•  Write the opening line of a suspense novel, a poem, or a song. 

Some revitalizing aspects of vacations are:  a change of scenery; slowing down; relaxing; letting go of effortful thinking; playing; and receiving the nourishment of life.   All of this can occur within a short timeframe.  With practice, you can learn the art of taking short breaks — mini vacations — that nourish your soul.   

Have fun creating your own favorite mini vacations — and please let me know what you discover. 

Saturday, March 13, 2010

Befriending the Soul of Who You Are

Ever found yourself so swept up in the pressures of everyday living that you lost touch with your own inner world? Like most people in our increasingly complex outer world of multiple roles, information overload and the responsibilities of work, family and financial obligations, you’ve probably learned to override your deeper needs and put yourself last. Though you may sense it’s a good idea to slow down on occasion to reflect on life and attend to the soul of yourself, you may also feel there’s little opportunity in your busy already filled life to take that time. The fast paced rhythm of modern life keeps grabbing your attention away from the subtler, quieter voice of your inner world.

This blog is dedicated to the Soul of who you are that longs for the freedom to enjoy your life. It’s also dedicated to the conscientious one that you are who strives to meet the demands and responsibilities of life — who wishes there were more time to do it all, and who — given the encouragement, opportunity and guidance — is interested in attending to and drawing from the rich inner resources of who you are.

Simple, Everyday Practices for Befriending the Soul of Who You Are

1. Inner Slowing Down with Focused Attention: The pace of the outer world in today's society is fast and frenzied. The natural tendency for most people is to match that rhythm both outwardly and inwardly without noticing. Before you know it you’re speeding along with everyone else, feeling stressed, pressured and revved up. But did you know it’s possible to slow down on the inside and still keep an effective pace with the outside? Great athletes are good at this. A downhill skier, snowboarder or speed skater can move with incredible speed while maintaining an inner calm along with steady, focused attention.

Try this: while commuting on the freeway or working on a project or attending a high powered meeting — take a long slow breath and imagine a soothing balm spreading through you. Keep a soft, focused attention on your task at hand as you consciously slow yourself down on the inside. This will actually improve your productivity, others will perceive you as present and attentive — and you will feel less stressed and more calm inside.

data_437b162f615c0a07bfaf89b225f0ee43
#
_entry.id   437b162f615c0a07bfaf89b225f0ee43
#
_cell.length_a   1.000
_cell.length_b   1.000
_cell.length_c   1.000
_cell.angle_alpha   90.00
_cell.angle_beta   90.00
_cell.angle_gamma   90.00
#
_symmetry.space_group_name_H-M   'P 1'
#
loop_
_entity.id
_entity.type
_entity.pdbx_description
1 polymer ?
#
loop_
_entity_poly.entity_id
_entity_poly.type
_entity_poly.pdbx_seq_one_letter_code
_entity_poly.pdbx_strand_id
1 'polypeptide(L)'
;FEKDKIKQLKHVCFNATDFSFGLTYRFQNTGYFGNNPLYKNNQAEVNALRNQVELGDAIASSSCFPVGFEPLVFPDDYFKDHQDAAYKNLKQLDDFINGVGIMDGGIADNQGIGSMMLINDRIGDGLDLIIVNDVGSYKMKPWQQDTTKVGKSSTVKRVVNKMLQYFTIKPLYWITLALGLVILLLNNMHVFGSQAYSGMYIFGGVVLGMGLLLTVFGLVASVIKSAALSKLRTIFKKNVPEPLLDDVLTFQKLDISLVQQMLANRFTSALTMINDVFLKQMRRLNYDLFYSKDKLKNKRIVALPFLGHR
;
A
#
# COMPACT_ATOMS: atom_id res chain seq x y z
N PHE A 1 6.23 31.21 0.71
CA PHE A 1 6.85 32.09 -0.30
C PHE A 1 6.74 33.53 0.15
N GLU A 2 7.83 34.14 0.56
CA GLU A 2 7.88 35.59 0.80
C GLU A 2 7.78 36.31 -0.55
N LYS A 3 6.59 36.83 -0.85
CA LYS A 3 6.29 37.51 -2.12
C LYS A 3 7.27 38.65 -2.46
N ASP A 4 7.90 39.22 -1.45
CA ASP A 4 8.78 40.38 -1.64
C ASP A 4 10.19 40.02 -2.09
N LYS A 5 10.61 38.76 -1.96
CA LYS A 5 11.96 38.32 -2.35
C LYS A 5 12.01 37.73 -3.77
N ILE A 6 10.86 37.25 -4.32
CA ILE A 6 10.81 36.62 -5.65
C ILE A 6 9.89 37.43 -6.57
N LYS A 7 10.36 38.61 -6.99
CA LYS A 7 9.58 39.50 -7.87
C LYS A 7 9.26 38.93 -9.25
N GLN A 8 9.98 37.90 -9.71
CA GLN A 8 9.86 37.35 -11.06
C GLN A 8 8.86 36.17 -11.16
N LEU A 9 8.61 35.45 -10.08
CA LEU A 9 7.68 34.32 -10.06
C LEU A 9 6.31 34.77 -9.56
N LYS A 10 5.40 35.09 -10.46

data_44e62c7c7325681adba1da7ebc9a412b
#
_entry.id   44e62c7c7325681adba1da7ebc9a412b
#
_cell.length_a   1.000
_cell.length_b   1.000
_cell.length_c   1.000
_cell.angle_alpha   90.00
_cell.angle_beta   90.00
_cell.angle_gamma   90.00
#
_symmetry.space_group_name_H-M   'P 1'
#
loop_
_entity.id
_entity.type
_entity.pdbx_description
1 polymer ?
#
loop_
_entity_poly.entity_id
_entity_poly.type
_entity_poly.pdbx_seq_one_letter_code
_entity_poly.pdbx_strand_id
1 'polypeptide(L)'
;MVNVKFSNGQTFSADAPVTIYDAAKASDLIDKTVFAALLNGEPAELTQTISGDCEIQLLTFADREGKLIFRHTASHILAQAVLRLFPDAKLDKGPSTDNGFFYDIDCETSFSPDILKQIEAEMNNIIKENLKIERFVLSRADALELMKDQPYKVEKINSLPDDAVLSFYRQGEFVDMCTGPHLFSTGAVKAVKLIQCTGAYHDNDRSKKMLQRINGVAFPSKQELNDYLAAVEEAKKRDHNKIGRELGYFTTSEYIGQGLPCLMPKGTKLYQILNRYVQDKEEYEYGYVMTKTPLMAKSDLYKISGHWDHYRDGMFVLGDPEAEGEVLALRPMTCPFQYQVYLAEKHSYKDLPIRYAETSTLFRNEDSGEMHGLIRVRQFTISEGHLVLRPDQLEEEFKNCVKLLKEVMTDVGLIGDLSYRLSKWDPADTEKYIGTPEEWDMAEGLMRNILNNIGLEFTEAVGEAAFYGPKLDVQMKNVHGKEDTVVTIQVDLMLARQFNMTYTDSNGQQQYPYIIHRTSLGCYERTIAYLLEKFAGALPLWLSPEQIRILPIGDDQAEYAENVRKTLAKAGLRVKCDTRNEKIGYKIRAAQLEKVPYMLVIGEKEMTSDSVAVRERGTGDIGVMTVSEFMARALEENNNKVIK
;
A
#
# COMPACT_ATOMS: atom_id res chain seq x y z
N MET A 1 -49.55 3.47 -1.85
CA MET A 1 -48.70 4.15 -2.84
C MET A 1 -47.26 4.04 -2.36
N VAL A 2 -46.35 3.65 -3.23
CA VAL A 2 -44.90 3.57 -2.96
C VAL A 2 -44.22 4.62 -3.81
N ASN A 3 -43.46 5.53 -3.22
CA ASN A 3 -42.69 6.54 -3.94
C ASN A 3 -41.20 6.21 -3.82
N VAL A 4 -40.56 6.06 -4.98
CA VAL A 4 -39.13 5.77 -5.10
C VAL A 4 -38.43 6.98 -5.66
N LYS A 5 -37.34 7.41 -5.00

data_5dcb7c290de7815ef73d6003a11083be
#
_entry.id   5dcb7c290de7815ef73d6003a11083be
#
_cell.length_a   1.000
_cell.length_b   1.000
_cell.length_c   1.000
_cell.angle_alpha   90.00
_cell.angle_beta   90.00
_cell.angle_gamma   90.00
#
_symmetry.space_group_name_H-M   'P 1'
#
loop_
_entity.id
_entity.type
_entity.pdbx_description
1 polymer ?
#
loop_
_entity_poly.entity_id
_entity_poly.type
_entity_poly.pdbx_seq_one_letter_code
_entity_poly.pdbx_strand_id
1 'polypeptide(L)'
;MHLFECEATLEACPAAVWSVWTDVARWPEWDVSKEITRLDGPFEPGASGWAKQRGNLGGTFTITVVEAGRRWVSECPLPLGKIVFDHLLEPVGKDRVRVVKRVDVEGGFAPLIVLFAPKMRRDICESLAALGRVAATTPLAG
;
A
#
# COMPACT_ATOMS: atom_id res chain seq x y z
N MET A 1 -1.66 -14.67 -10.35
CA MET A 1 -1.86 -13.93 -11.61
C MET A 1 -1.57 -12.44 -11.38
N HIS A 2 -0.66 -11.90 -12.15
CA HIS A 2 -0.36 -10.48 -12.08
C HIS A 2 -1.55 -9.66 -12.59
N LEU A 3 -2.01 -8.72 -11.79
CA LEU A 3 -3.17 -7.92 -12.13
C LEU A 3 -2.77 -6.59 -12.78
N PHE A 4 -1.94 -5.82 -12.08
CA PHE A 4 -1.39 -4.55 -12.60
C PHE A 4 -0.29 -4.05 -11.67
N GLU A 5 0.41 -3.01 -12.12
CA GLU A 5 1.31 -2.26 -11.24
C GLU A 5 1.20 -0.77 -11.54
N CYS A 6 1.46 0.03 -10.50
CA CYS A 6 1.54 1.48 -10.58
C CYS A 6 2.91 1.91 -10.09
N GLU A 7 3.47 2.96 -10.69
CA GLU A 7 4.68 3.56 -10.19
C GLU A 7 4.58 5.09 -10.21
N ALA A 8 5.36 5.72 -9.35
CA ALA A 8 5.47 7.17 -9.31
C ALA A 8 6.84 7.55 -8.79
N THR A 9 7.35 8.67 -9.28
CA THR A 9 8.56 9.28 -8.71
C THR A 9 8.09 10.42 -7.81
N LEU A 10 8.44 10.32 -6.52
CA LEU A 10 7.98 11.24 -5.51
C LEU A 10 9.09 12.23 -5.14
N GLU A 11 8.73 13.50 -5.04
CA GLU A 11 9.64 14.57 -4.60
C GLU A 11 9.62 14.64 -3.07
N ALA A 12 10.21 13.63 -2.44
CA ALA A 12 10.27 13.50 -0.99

2. Noticing the Beauty of Nature: No spare time in your already packed schedule? Not a problem — this practice takes very little time and often none at all. Since nature is all around, all you need to do is practice the art of noticing.

Try this: Walking from your car on your way to a meeting, pick something out in your natural surroundings and pay attention to it — a tree or branch of a tree, the sweeping lines of its particular design; the ground under your feet; even on the pavement there can be pebbles, leaves, grass growing through the cracks, a tiny flower; look up at the sky; notice the shapes of clouds; feel the air, breezes, fragrances, temperature. Breathe in the nourishment, take note of the beauty, feel the vitality of being alive.

3. Conscious Eating: Do you sometimes skip meals? Eat on the run, at your desk or in your car? If and when you do sit down for a meal, do you add in another activity — reading, going over a report, watching TV, or discussing business with an associate?

Try this: have a meal, sitting down in silence without any other added activity. You can do this alone or with willing others. It’s an ideal way to practice “inner slowing down.” Take a long slow breath before beginning. Reflect with gratitude on all that went into the preparation of the meal. Then savor each bite, noticing textures, flavors, the sensation of swallowing, feeling the nourishment, the calming and the energizing effects of the food. Believe it or not, this can be done in a very short time. Like the other practices, it’s a matter of shifting the focus of your attention and cultivating awareness of your inner world.